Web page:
LandOne Takeoff sells innovative software that reduces time and increases accuracy of bid “takeoffs” from landscaping plans. The new business targets small and medium-sized landscape contractors across the USA.
Landscaping contractors face a common problem. They need to quickly and accurately take off material quantities from landscape design plans, using the information to bid on new projects. Because most takeoffs are performed manually, turnaround times can be long and mistakes can be costly.
When LandOne’s founder, Joshua Martin, began working for a large landscaping contractor, he quickly found that the manual takeoff process for an average commercial project took more than 6-8 hours. Generic construction estimating software was expensive and not tailored to the landscaping industry. There was a clear need for software that would accelerate the takeoff process and could be sold at a price that fit the budget of a small landscape contractor.
Joshua began searching for custom software developers. He found RoleModel Software online and saw how RoleModel had helped decks.com (read case study) create custom software for their customers which let them generate takeoffs in a similar way in a different industry. After an initial consultation, RoleModel recommended starting with a Planning & Exploration (P&E) exercise.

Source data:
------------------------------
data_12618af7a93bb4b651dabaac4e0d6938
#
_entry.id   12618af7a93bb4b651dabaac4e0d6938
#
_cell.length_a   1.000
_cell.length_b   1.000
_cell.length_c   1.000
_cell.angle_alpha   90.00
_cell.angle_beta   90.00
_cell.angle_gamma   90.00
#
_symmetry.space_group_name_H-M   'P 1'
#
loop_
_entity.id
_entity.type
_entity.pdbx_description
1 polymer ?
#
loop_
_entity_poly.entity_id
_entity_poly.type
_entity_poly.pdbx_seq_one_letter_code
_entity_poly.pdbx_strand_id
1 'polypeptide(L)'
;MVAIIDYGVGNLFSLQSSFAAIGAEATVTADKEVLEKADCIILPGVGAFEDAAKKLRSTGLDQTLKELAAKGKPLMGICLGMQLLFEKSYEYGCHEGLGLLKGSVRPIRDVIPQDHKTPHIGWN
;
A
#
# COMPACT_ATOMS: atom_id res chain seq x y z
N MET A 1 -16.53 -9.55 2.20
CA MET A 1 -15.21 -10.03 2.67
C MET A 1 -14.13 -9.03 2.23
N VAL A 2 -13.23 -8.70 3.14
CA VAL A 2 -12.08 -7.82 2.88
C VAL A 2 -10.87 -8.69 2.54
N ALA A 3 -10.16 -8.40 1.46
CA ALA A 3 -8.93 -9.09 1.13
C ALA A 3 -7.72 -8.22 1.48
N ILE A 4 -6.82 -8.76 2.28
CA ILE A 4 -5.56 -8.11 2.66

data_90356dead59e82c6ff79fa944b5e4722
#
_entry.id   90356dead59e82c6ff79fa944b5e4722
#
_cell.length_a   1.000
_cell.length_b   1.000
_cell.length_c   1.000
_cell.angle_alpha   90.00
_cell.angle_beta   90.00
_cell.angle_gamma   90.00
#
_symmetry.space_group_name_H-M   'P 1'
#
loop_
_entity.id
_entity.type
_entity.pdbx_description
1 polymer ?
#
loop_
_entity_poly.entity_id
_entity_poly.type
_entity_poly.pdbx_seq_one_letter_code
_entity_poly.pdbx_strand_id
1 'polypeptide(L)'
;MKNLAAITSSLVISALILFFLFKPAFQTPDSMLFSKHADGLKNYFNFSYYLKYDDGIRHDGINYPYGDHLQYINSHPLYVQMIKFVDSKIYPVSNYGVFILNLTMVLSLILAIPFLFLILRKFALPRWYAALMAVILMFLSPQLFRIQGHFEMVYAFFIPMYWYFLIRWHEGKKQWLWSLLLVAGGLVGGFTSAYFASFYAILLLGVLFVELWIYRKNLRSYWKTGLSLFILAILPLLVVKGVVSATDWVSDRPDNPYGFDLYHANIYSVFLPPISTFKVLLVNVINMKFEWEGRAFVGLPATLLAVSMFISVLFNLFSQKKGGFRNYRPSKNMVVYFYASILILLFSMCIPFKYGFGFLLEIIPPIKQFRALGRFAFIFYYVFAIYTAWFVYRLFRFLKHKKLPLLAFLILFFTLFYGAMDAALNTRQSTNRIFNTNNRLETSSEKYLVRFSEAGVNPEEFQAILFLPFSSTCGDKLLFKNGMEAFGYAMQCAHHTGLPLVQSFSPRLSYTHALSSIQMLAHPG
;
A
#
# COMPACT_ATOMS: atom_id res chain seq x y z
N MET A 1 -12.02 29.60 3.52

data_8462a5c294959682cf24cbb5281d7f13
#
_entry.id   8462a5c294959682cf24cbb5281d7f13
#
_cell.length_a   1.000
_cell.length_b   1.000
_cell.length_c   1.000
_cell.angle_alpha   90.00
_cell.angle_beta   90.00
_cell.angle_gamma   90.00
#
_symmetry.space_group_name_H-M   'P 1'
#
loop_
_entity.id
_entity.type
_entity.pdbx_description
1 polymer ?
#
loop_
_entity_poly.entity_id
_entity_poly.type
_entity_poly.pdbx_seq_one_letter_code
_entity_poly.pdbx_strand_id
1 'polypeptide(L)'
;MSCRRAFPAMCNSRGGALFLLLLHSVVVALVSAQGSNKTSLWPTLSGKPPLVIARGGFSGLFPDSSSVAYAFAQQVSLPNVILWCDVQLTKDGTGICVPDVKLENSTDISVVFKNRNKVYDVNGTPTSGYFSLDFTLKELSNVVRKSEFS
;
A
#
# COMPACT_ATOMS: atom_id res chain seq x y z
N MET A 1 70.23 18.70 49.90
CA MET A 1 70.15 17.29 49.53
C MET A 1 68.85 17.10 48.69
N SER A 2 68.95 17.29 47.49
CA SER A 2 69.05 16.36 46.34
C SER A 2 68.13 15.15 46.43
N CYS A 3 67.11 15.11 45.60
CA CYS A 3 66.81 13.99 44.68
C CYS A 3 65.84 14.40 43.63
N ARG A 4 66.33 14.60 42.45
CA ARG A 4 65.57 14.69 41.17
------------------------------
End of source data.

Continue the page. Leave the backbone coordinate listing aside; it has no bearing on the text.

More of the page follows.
The typical P&E identifies key challenges, prioritizes features, and produces a product development roadmap in about 2-3 weeks. However, for this specific project, RoleModel recommended using its Construction Designer framework as a part of the P&E. This approach would jumpstart development and create useful software faster. The team had experienced this acceleration with other clients, and it seemed a perfect fit here.
To start the P&E, RoleModel deployed a seasoned team led by a Software Craftsman and a Design Craftsman, who were backed up by the deep technical and business experience of the entire company. Leveraging Construction Designer allowed the team to create an end-to-end prototype or “walking skeleton” where the user could upload a landscape plan, annotate the landscaping elements to produce an accurate count, and download a revised PDF. In less than a month, the P&E was complete and Joshua began using the software in his business.
Now that Joshua had a working proof of concept, he was ready to engage early customers and begin fleshing out a product that landscapers would pay for. Rolemodel moved to the first step of the product roadmap—building a Minimum Viable Product (MVP). As with all RoleModel projects, the team used Agile development practices such as short development cycles and an intense focus on user needs to reduce total software cost and the risk of project failure.
Four months later, the team had moved the application beyond an MVP to a fully-functional product. Joshua successfully exhibited the software at the 2018 Gulf States Horticultural Expo to rave reviews and strong customer interest. Users report a 50-75% time savings on their takeoffs and Joshua is actively marketing the product.